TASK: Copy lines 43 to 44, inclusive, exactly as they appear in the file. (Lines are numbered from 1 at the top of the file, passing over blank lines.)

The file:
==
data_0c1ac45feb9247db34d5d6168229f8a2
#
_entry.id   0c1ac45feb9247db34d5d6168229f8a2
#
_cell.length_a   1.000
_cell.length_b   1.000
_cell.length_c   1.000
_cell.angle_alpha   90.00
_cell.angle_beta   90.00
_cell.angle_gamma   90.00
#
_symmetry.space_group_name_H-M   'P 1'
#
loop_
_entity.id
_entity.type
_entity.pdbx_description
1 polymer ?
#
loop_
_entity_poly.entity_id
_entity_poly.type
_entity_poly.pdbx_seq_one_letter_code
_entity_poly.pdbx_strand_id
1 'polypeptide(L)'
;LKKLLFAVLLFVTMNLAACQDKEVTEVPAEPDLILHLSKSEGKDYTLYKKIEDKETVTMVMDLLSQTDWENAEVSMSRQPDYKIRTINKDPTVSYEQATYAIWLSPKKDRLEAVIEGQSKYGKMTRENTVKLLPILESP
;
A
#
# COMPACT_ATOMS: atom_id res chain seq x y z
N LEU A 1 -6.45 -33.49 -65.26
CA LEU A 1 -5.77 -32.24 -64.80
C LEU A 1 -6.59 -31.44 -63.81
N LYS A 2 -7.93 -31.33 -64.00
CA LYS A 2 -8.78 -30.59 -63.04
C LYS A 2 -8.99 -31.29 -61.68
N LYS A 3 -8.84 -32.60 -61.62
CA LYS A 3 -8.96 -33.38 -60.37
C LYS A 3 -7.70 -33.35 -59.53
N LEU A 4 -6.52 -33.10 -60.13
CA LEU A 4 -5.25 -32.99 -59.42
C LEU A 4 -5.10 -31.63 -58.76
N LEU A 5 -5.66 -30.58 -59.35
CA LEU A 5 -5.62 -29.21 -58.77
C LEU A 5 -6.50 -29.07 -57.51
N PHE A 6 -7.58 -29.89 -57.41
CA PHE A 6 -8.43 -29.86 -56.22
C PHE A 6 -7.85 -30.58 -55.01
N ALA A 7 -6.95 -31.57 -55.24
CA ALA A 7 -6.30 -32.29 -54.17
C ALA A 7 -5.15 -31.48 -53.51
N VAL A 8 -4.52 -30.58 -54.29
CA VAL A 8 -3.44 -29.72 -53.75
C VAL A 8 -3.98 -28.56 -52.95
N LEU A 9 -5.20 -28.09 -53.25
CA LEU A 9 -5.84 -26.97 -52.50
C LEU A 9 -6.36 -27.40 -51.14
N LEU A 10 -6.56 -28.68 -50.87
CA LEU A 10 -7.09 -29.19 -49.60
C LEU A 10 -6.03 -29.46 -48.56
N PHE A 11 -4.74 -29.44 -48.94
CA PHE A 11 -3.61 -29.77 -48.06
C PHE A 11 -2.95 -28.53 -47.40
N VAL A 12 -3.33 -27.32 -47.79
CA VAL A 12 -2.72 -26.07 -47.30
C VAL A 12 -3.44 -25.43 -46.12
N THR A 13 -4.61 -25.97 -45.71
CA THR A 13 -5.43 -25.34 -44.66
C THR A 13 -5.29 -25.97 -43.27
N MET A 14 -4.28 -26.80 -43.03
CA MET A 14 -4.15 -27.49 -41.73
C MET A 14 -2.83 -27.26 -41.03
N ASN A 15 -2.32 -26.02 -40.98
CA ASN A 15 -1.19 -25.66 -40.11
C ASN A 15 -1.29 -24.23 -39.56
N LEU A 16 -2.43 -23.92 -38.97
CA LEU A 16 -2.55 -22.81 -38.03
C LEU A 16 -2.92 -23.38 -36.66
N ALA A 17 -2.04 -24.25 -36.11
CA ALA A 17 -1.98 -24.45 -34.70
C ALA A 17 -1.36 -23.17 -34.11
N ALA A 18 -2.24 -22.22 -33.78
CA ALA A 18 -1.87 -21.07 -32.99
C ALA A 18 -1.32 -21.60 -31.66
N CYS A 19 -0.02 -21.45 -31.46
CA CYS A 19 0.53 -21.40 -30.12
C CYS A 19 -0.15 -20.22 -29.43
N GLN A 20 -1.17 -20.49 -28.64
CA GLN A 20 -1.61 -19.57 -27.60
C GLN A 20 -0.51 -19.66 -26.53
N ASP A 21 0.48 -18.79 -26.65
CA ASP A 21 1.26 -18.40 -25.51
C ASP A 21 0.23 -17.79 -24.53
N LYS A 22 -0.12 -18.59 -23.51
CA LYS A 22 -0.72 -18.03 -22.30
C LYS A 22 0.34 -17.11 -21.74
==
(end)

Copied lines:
N LEU A 5 -5.66 -30.58 -59.35
CA LEU A 5 -5.62 -29.21 -58.77